In an article on Babble titled “Is Monogamy to Blame for All of This Divorce?”, Serge Bielanko writes, “Sometimes I wonder if the whole ‘One partner for everything for life’ thing is to blame. It seems as if we’re rarely ever looking outside the tiny, ironclad monogamy box that comes along with that stack of wedding presents.”
While he covers a little bit about the idea of emotional monogamy, I want to really dig into it.
What Is Emotional Monogamy?
We usually discuss monogamy in terms of sex. That is why emotional monogamy might sound a little strange to you at first. I define emotional monogamy as expecting to have one partner who can be depended on for all of your emotional needs and desires, and being emotionally intimate with only that partner.
This idea has been hyped up for quite some time. In fact, it's been done ever since we made the shift toward marrying for love rather than tradition or economic advantage. It’s reinforced at every turn by romantic movies, TV shows and books. Love is supposed to be all-encompassing. Love conquers all.
Or, maybe we’re making our relationships harder than they need to be.
Relationships and Emotional Connection
Chances are good that you currently have more than one friend. You’ve probably made emotional connections with at least a few people; people that you have things in common with, people that you’ve known for a long time, or a few people that you just enjoy being around. Your friends are probably your friends for different reasons. You might really love going out and trying new restaurants with one friend, while another is perfect for long talks over coffee. Every individual person has their strengths, and those are what usually draw us into friendships.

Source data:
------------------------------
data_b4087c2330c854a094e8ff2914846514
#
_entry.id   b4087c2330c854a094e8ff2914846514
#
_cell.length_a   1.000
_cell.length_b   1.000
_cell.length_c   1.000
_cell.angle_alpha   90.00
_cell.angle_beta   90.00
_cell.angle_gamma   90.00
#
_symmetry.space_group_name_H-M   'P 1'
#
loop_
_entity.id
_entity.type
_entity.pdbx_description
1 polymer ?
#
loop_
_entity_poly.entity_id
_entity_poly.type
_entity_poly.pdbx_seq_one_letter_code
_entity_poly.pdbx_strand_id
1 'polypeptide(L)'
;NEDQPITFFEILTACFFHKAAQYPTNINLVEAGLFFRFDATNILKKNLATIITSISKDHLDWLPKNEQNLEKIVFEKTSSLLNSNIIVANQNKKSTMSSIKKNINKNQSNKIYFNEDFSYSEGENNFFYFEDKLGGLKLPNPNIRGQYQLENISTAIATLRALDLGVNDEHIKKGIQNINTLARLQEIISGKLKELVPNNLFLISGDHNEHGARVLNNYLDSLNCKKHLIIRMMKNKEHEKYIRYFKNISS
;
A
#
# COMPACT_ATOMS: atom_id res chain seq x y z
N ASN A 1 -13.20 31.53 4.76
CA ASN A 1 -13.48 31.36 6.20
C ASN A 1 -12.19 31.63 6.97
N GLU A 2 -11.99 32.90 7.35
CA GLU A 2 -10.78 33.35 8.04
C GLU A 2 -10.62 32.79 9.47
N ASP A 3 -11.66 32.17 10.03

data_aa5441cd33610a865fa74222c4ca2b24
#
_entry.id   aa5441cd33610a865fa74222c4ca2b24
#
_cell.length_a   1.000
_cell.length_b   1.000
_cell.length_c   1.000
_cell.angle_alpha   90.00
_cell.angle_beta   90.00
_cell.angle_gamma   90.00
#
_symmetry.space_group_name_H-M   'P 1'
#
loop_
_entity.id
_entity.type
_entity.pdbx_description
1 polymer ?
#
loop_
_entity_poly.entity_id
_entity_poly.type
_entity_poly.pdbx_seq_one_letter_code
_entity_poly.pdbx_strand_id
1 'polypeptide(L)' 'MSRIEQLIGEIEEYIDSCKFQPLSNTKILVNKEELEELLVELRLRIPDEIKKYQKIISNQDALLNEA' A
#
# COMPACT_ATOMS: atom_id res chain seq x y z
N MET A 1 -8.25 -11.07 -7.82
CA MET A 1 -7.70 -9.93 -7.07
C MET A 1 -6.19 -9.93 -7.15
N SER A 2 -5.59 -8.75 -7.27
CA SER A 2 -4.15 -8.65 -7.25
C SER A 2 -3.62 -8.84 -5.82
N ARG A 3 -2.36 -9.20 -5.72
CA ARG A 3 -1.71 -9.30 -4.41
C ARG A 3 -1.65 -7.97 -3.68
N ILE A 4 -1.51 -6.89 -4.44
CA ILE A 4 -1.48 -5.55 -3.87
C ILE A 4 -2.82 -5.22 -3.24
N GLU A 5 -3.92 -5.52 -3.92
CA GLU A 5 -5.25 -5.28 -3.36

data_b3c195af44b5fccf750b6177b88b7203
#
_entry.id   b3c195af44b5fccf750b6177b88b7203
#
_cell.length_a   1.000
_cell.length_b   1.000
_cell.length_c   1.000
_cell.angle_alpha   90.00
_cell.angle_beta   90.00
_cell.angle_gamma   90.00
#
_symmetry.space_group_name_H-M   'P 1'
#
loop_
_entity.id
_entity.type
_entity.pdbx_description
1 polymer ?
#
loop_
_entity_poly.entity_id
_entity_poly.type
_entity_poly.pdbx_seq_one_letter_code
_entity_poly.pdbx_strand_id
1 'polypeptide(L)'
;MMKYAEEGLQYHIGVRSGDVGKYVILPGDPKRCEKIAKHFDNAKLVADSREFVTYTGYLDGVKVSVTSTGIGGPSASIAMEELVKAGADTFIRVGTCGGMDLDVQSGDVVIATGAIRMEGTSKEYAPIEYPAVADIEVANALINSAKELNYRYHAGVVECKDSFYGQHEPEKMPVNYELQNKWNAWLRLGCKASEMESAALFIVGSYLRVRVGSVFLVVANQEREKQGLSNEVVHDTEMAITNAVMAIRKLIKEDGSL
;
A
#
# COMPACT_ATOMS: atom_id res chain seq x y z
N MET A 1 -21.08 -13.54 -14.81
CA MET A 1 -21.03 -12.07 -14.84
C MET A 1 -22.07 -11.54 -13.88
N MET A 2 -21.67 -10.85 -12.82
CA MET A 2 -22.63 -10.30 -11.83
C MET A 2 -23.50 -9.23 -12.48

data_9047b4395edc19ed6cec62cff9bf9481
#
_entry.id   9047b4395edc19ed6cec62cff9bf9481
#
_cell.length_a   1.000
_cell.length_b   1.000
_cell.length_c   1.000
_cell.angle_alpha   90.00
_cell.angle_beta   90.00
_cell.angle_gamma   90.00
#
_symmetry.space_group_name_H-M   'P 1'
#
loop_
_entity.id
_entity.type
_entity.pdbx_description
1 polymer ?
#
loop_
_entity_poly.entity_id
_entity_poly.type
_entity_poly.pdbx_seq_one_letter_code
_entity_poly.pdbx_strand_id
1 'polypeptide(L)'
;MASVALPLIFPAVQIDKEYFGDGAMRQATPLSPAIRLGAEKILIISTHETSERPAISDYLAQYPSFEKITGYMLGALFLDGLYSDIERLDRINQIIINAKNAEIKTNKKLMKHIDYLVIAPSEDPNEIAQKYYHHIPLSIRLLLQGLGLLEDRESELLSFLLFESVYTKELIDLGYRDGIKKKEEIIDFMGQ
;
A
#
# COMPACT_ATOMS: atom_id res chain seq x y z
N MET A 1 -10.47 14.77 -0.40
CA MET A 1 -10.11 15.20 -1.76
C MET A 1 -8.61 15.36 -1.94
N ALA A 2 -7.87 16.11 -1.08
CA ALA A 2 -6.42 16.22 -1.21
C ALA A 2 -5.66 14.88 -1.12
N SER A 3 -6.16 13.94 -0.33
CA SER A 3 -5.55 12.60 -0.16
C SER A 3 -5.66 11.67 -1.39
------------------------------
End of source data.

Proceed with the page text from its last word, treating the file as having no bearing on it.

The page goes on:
You also probably would not expect one friend to fill every friendship need that you have. Even if you have a best friend, there are things that you do with other friends that are exclusive to those friendships. So, why do we expect one person to fulfill us emotionally once we enter into a romantic relationship?
Emotional Cheating Vs. Emotional Non-monogamy
You might have heard the term “emotional cheating” before. It generally refers to carrying on an emotional affair, rather than a physical one. As in, looking to another person to fulfill your emotional needs in secret. Instead, maybe we need to be honest about our emotional needs, and look for ways to have them met that satisfies everyone and doesn’t involve any dishonesty. That’s emotional non-monogamy.
Emotional non-monogamy doesn’t have to involve love in the way that you love your romantic partner. It can, but that really depends on your own boundaries and the boundaries your partner feels comfortable with. For me, effective emotional non-monogamy means that if I have an emotional need that I know my partner cannot meet, I’m not expecting him to bend to suit my desires. I can go to someone else who is close to me. It doesn't threaten my relationship with my partner. Further, I can encourage my partner to do the same.
What Does It Look Like to Be Emotionally Monogamous?
If you’re fully emotionally monogamous, you might have many acquaintances but only one truly intimate emotional connection. On one hand, it’s an amazing feeling to have someone that you can really depend on, who knows you inside and out. There’s absolutely something to be said for a close, intimate connection with a feeling of exclusivity.
For some people, it’s hard to connect. If you have trouble trusting others or forging deep connections, you are certainly not alone. Everyone has been hurt, and not everyone has bounced back in the same way.